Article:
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Green Energy Entrepreneur Succeeded Despite our Cumbersome Immigration System

Tom Szaky, a green energy entrepreneur, credits his immigrant experience with helping him see a business opportunity few others did—and having the motivation to pursue it. Szaky, who was born in Hungary, fled the country at the age of four with his family. Settling in Toronto, Canada, Tom says he and his parents were quickly amazed by the things they saw neighbors casually throwing out in the trash—including fully-functioning televisions, a true luxury in a country as poor as Hungary. Away from the Iron Curtain, young Tom also quickly developed an admiration for the success that self-made entrepreneurs could achieve in the Western world. “The idea of going from nothing to everything in a lifetime,” he says, “was inspiring to me.”

So it’s no surprise that Tom soon began exploring entrepreneurship. By age 14, he had a small but successful graphic design business. Five years later, while a sophomore at Princeton University in the United States, Szaky dropped out of college to run TerraCycle, a New Jersey-based company he founded that recycles materials previously viewed as unrecyclable. What started back then as a one-man initiative to convert worm droppings into plant fertilizer has since transformed into a leading global waste management firm. Today, the Trenton-based firm has operations in 24 countries. It counts more than 60 million users, and recycles and upcycles millions of pounds of waste per month.

Szaky’s firm touches many parts of American life. Terracycle works with thousands of U.S. public schools, allowing students to recycle previously unrecyclable items like glue stick canisters and pen caps. Its receptacles dot the sidewalks of more than 40 American cities—including New Orleans and Los Angeles—collecting cigarette butts TerraCycle will ultimately shred and convert into plastic. The firm, which already generates $20 million in revenues each year, even has ambitions of tackling the last frontier of waste: Disposable diapers, which generate 3.7 million tons of municipal waste each year. TerraCycle already recycles dirty diapers in the Netherlands; it hopes to launch a similar program in the United States in the coming year.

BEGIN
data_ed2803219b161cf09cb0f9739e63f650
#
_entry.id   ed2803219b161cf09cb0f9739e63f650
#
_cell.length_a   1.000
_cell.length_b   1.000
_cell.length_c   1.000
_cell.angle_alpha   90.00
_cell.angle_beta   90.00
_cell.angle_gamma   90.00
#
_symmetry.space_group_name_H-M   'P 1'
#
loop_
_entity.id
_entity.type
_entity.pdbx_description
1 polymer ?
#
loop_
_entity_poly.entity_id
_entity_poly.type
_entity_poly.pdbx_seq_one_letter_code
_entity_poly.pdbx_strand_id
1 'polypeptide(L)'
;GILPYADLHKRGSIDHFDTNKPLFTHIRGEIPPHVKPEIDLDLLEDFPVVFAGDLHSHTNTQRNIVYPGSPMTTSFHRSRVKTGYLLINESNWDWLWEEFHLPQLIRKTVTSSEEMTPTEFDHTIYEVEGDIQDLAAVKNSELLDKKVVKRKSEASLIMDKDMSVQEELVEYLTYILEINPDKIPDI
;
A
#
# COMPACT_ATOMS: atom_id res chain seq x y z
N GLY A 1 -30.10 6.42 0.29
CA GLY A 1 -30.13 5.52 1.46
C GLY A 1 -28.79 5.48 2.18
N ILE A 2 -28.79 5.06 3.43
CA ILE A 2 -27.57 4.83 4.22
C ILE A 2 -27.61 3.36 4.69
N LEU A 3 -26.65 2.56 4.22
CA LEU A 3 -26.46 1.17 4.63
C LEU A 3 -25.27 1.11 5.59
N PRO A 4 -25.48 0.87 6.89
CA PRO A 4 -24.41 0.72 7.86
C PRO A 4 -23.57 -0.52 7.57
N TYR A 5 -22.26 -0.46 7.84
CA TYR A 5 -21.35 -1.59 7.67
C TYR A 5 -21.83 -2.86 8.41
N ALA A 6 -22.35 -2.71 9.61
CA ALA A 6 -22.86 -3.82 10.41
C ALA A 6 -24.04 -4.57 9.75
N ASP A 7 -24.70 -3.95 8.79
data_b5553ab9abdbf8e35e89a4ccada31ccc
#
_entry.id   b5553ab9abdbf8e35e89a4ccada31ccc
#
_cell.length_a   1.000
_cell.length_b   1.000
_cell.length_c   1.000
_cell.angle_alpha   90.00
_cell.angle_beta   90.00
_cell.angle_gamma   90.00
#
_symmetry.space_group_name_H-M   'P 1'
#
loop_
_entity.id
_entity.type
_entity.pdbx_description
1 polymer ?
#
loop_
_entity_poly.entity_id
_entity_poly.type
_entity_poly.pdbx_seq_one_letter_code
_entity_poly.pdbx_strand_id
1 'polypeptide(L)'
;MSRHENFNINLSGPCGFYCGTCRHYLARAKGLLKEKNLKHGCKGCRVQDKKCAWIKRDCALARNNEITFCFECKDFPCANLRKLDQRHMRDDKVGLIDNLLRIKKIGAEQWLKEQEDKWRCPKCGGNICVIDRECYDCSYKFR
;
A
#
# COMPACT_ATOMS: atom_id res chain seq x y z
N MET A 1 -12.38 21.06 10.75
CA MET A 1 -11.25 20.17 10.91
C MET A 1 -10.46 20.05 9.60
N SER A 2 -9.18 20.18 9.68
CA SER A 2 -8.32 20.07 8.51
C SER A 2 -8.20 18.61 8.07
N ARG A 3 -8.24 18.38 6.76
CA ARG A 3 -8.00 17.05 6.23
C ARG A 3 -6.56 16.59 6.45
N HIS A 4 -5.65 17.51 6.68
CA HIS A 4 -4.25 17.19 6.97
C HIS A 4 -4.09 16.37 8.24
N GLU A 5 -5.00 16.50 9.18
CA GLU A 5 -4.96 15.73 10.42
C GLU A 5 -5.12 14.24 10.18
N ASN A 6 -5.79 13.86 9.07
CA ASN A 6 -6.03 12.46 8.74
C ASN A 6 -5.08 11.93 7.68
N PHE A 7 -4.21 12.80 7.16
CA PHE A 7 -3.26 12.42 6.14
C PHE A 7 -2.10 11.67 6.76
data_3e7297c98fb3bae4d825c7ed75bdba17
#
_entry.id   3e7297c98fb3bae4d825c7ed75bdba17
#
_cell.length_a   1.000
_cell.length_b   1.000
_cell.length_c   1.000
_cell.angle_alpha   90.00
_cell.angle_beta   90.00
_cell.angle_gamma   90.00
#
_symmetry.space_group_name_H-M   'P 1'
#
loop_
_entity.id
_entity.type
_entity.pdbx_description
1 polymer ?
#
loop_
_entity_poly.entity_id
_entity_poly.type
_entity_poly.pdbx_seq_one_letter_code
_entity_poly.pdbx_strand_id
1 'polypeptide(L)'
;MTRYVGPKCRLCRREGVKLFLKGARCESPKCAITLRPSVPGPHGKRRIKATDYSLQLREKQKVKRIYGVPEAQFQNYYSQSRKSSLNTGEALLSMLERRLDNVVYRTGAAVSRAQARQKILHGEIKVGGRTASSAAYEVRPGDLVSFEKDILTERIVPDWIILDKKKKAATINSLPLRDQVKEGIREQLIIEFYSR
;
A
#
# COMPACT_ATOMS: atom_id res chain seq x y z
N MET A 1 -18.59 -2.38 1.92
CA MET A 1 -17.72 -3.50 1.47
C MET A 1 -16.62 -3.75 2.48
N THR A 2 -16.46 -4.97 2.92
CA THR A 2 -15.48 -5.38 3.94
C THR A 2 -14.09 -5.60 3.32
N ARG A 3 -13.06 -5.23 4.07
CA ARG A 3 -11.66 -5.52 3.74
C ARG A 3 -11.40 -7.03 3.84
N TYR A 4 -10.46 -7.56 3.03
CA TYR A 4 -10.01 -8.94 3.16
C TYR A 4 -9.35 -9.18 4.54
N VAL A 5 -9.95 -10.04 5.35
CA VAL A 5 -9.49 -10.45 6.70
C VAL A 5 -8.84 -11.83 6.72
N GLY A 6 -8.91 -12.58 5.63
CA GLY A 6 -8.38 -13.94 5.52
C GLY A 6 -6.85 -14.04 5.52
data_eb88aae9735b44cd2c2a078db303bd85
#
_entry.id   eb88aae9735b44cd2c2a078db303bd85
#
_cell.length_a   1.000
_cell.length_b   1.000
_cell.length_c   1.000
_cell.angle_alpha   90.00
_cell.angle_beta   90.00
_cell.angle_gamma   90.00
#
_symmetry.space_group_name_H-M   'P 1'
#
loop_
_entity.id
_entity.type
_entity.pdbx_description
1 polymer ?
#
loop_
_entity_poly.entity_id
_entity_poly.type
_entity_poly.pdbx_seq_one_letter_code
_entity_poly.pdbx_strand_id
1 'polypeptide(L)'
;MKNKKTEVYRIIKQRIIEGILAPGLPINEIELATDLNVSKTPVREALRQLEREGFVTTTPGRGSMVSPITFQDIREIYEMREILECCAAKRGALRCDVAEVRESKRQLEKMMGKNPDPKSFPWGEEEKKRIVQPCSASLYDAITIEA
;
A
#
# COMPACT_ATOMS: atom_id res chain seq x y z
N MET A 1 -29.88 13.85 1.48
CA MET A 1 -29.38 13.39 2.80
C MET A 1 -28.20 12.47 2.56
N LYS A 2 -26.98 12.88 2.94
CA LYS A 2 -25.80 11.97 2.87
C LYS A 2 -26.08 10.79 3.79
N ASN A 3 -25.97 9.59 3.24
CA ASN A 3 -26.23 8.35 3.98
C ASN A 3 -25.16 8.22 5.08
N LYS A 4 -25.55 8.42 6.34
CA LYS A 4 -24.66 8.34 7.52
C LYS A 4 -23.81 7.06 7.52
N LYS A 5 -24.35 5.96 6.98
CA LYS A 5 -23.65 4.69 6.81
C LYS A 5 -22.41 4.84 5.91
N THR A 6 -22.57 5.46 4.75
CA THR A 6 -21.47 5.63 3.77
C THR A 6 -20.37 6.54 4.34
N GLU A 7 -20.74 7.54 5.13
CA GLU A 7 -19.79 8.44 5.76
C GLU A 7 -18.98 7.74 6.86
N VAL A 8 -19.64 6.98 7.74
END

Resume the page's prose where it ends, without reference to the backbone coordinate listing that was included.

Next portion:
Immigrants have—and always have had—a positive impact on the American economy.

But despite all his success, Szaky has not had a particularly easy time with the U.S. immigration system. To get his own green card, he had to transition between several different visa types—accumulating expense, paperwork, and headaches along the way. As an immigrant entrepreneur, he says he would love to see reform that helped the best and the brightest more easily contribute and stay America creating jobs. To him, this seems like the right thing to do, and good business sense too. “Everybody in America is an immigrant, even if you’ve had a long history in the country,” Szaky says, “Immigrants have—and always have had—a positive impact on the American economy.”

Szaky says he worries the current political tone may discourage entrepreneurial immigrants like himself from coming to America—or building their companies here. The way policy developers towards immigrants in the coming years could even have an impact on TerraCycle, which currently employs 140 people. If current restrictive immigration efforts continue, Szaky says, “I would think about moving and running this business in another country. I don’t know if I’d actually do it, but I’d certainly consider it pretty strongly.”

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